Manga-ka: Izumi Tsubaki
Publisher: Viz Media
Rating: Teen (13+)
Release Date: March 2011
Synopsis: “Mafuyu is the no-nonsense, take-charge and hard-hitting leader of her high school gang. But when she gets expelled for being a delinquent, her mother, fed up with her daughter’s wayward ways, sends Mafuyu to an isolated school far off in the country. Determined to make the best of the situation and make her mother proud, Mafuyu decides to turn over a new, feminine, well-behaved leaf. But her fighting spirit can’t be kept down, and the night before school starts she finds herself defending some guy who’s getting beaten up. One slip wouldn’t have been a problem, except the guy is…her teacher?! How can Mafuyu learn to be a good girl if her teacher won’t let her forget her wicked past?”
Sometimes it’s easy to forget that manga is rarely the result of one person’s talent and hard work, that there is in fact a fleet of people (assistants, editors, publishers) who work with the manga-ka to create the final product. This is clear in Oresama Teacher volume one, a manga that has an editor’s fingerprints all over it. While there are lots of funny moments in this volume, overall the work feels like it’s being pulled too hard in different directions as the manga-ka and her editors try out different approaches and ideas. It comes off as a case of too many cooks spoiling the broth.
Mafuyu ruled her old school as the leader of a gang of juvenile delinquents, but when she gets expelled she’s actually pretty relieved. She figures at her new school she will be able to start anew as a perfectly normal teenage girl and have friends instead of followers. That plan goes to hell when she meets Takaomi. When she saves him from getting mugged, he sees her awesome fighting powers and knows that she’s not the sweet, flighty girl she pretends to be. Things go from bad to worse for Mafuyu when she finds out that young man is actually her homeroom teacher. Will he reveal her secret? And why does Takaomi seem so familiar?
The reveals about Takaomi are easy to guess, but still enjoyable. My favourite parts of this volume were the flashbacks to Takaomi and Mafuyu’s shared past. Not only were these scenes funny, they showed just how much of an influence Takaomi had on Mafuyu. While the manga seems to waffle about what exactly their relationship is (love interests? Tormentor and victim?) at the very least it establishes that these two people have a strong connection thanks to their history.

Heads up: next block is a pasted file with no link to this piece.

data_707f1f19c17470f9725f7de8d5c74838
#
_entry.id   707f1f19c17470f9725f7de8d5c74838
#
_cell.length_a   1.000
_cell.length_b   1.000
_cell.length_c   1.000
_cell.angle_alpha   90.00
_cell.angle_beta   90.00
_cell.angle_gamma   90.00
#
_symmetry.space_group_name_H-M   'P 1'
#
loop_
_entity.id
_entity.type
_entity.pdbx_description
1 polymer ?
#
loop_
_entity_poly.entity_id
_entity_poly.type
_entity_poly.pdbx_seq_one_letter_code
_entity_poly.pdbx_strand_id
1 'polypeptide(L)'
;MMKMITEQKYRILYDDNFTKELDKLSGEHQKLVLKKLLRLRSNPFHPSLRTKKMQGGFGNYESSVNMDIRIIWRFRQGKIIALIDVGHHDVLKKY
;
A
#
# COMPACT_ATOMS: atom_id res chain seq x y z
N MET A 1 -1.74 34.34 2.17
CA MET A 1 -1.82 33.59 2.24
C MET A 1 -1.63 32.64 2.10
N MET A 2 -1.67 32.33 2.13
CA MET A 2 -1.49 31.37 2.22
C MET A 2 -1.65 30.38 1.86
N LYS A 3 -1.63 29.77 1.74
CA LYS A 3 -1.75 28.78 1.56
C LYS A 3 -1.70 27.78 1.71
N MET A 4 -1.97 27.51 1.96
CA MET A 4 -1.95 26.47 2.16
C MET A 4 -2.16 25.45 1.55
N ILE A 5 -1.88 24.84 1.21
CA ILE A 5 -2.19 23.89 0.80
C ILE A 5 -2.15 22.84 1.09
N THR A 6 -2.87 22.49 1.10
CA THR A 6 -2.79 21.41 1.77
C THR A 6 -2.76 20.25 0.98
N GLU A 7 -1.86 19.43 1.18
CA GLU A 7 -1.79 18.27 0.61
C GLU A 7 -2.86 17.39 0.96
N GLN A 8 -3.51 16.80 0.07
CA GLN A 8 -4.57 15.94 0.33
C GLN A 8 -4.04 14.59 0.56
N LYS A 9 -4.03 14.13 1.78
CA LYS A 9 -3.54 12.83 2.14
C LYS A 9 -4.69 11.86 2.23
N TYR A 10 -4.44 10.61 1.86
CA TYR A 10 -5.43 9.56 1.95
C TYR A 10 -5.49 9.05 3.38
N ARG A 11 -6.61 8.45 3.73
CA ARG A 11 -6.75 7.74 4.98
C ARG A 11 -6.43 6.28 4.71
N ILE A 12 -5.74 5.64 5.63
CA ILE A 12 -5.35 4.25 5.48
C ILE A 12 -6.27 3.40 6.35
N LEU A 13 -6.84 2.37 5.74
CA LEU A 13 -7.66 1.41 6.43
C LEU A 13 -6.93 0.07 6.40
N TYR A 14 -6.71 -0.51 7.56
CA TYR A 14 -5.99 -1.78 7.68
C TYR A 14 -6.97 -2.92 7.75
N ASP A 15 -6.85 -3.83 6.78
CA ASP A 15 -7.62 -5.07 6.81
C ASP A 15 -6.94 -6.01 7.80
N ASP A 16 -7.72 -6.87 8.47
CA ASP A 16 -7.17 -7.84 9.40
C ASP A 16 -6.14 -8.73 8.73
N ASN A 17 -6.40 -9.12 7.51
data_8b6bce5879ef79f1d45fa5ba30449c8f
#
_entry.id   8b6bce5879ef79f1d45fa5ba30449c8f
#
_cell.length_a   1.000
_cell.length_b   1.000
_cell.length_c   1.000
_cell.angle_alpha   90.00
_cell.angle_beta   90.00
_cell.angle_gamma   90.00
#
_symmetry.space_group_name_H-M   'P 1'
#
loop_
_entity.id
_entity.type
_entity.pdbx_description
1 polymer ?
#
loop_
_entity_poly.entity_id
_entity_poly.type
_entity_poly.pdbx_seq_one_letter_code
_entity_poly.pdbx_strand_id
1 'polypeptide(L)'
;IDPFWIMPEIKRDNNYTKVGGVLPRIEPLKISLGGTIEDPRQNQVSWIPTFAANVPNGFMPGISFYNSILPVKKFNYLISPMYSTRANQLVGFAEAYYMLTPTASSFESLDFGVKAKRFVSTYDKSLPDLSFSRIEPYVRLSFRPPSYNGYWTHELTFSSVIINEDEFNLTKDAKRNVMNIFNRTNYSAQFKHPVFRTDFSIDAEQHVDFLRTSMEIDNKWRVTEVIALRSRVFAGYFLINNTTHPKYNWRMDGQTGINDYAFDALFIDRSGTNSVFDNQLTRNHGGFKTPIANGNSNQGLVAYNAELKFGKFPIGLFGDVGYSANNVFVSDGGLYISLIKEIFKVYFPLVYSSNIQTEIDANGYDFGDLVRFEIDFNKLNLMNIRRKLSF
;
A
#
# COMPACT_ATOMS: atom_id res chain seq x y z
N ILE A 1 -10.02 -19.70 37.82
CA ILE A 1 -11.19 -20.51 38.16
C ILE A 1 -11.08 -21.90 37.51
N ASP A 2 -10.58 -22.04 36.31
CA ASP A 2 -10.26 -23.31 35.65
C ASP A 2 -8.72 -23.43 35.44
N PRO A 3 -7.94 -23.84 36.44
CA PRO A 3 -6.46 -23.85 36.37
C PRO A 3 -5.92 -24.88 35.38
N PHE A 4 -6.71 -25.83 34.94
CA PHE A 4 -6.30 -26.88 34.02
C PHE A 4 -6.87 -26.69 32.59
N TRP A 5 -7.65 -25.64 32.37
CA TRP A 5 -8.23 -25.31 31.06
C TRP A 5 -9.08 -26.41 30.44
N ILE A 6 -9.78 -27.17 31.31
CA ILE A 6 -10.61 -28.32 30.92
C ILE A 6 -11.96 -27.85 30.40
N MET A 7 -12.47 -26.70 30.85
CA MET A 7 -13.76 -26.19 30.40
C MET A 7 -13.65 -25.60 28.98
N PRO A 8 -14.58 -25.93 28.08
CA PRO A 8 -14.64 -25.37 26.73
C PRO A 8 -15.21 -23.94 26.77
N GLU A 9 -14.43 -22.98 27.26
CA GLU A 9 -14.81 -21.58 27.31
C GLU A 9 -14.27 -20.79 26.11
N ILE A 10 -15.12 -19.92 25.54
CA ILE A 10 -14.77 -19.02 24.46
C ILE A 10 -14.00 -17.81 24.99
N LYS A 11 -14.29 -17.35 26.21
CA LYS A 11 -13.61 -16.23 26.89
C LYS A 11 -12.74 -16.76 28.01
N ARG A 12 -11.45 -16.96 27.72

The scenes set in the present day are a little less exciting. Takaomi is a vague character, changing from chapter to chapter. He’ll be a complete jerk one chapter, aloof the next, and then kind and caring. It feels like the manga-ka and editor realized that they made him too mean early on and tried to fix things by making him nicer. But instead of making Takaomi likable, it just makes him inconsistent.
Mafuyu is at least the same throughout. While easily excitable and given to bloodlust, she has a strong moral code and in true heroic manga fashion only resorts to violence to defend others. I like shoujo manga with non-feminine female leads, and Mafuyu fits the bill.
There’s another main character, a loner/tough guy named Hayasaka in Mafuyu’s class. He and Mafuyu become quickly friends (or, to put it more accurately, Mafuyu gets it into her head that they’re friends and won’t leave him alone). He’s not really all the memorable, but his interactions with Mafuyu are funny.
While plot-wise the series still seems to be finding its footing, the art style is consistent throughout. Tsubaki’s art is a nice half-way point between shojo and shonen, a good fit since there are a lot of brawls and fights. The art isn’t especially pretty, but it suits the atmosphere of the series.
It seems from volume one that Tsubaki (and her editors) still haven’t quite decided what kind of manga Oresama Teacher is and in the authors notes it’s shown that the story’s gone through several revisions already. It seems like they’re going for a comedy manga with lots of gags, but near the end there are hints at a larger, more dramatic plot emerging. I like Mafuyu enough to be curious about where it goes, and to see if the manga-ka and the editors can find their groove with this series.